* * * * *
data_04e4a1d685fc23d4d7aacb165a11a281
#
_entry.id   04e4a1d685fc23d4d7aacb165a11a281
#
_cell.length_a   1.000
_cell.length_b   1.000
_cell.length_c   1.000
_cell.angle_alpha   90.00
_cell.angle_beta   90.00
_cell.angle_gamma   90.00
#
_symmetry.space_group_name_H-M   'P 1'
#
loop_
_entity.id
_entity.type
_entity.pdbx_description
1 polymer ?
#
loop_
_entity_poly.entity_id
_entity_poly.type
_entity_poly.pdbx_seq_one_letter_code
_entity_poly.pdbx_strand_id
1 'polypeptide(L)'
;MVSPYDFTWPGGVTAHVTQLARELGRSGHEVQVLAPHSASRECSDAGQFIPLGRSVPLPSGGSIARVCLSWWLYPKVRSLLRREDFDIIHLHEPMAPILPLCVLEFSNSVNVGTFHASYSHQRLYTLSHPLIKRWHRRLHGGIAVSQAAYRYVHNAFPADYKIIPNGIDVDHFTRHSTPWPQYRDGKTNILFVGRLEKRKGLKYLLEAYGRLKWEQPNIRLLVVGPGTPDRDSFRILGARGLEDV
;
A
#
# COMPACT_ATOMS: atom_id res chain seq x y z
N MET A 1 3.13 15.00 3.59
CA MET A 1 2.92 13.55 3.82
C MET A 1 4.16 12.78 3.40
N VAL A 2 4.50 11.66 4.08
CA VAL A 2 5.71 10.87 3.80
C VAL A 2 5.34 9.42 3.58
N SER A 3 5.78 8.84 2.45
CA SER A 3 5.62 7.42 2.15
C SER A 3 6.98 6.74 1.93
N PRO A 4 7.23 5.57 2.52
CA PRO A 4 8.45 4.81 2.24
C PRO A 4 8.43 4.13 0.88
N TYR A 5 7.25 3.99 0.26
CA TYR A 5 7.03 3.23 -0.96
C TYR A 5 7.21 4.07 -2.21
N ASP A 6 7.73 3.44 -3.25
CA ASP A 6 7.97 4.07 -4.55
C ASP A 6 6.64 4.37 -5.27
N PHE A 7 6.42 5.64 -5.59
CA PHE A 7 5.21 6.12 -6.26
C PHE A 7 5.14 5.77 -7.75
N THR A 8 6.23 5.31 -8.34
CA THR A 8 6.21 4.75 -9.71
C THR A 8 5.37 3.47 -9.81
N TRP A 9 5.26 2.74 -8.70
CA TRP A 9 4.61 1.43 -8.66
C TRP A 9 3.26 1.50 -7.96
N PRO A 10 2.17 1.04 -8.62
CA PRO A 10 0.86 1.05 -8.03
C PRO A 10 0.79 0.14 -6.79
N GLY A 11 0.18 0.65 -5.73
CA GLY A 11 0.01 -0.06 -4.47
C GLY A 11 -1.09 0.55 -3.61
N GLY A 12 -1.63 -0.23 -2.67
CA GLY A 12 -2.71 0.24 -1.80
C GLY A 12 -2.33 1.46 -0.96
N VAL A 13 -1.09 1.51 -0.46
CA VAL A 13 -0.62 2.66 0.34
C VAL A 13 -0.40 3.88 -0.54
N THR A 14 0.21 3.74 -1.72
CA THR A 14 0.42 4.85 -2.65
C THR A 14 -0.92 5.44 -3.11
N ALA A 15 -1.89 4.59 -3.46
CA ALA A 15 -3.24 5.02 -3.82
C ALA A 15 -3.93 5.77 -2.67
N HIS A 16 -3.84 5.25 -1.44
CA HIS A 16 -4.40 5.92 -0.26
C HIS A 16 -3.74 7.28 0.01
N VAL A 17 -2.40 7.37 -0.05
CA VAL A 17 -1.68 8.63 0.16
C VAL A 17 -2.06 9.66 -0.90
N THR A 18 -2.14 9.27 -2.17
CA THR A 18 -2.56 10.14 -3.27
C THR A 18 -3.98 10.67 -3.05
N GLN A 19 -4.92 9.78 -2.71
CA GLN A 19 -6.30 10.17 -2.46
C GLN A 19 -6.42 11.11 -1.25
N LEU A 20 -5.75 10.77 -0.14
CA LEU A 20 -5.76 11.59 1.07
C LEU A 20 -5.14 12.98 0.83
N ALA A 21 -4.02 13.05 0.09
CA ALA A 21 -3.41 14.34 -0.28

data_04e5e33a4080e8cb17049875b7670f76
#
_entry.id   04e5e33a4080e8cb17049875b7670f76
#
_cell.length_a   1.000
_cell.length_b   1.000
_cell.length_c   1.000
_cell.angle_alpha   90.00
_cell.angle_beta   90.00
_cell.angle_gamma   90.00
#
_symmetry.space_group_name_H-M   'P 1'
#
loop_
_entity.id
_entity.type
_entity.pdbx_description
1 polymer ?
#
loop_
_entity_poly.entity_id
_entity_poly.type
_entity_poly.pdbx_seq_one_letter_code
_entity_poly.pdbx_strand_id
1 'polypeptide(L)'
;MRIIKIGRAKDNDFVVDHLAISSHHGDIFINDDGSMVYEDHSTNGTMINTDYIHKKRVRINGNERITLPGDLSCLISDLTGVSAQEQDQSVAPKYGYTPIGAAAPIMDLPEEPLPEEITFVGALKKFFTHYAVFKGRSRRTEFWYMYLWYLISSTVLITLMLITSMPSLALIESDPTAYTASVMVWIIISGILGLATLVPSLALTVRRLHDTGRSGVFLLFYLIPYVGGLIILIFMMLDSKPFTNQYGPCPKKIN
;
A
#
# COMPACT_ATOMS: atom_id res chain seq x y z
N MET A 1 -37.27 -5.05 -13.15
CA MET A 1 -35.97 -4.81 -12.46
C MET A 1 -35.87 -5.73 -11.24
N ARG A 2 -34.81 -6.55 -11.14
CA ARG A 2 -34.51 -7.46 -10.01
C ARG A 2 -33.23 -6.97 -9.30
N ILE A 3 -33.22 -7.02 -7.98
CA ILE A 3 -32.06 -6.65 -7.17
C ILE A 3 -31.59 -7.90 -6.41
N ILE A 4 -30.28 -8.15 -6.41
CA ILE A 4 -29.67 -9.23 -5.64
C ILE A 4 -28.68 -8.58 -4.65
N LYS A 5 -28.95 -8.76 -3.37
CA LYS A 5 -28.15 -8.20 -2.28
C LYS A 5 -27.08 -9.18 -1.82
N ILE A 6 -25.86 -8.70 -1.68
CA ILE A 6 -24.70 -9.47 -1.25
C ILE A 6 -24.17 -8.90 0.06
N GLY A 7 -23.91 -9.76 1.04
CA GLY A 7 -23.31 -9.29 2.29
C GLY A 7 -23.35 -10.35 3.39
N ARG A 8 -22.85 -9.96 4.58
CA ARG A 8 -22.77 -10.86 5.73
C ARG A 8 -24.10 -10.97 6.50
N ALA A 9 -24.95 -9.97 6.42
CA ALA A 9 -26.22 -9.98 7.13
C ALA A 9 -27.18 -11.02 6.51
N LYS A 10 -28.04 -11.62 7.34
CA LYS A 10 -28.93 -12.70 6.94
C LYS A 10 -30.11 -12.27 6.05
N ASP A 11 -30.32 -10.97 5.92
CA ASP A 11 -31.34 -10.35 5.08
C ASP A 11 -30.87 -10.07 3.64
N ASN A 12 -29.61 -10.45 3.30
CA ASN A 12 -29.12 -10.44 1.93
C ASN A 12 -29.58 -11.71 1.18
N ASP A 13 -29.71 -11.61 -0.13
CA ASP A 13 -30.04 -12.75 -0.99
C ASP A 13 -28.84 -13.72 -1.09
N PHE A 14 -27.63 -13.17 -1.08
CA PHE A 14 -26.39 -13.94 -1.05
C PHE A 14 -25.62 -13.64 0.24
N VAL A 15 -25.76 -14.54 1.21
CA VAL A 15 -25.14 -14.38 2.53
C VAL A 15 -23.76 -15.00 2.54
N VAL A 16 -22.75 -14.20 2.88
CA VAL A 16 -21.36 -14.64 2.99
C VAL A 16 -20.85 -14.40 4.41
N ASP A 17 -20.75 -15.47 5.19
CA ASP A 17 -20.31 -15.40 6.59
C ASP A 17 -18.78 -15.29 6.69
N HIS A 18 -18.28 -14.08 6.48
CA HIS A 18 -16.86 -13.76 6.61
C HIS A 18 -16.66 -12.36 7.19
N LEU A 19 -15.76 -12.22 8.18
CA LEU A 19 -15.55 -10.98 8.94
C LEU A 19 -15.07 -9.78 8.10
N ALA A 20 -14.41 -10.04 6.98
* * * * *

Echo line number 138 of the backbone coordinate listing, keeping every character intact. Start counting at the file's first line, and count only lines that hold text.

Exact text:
N ILE A 6 -25.86 -8.70 -1.68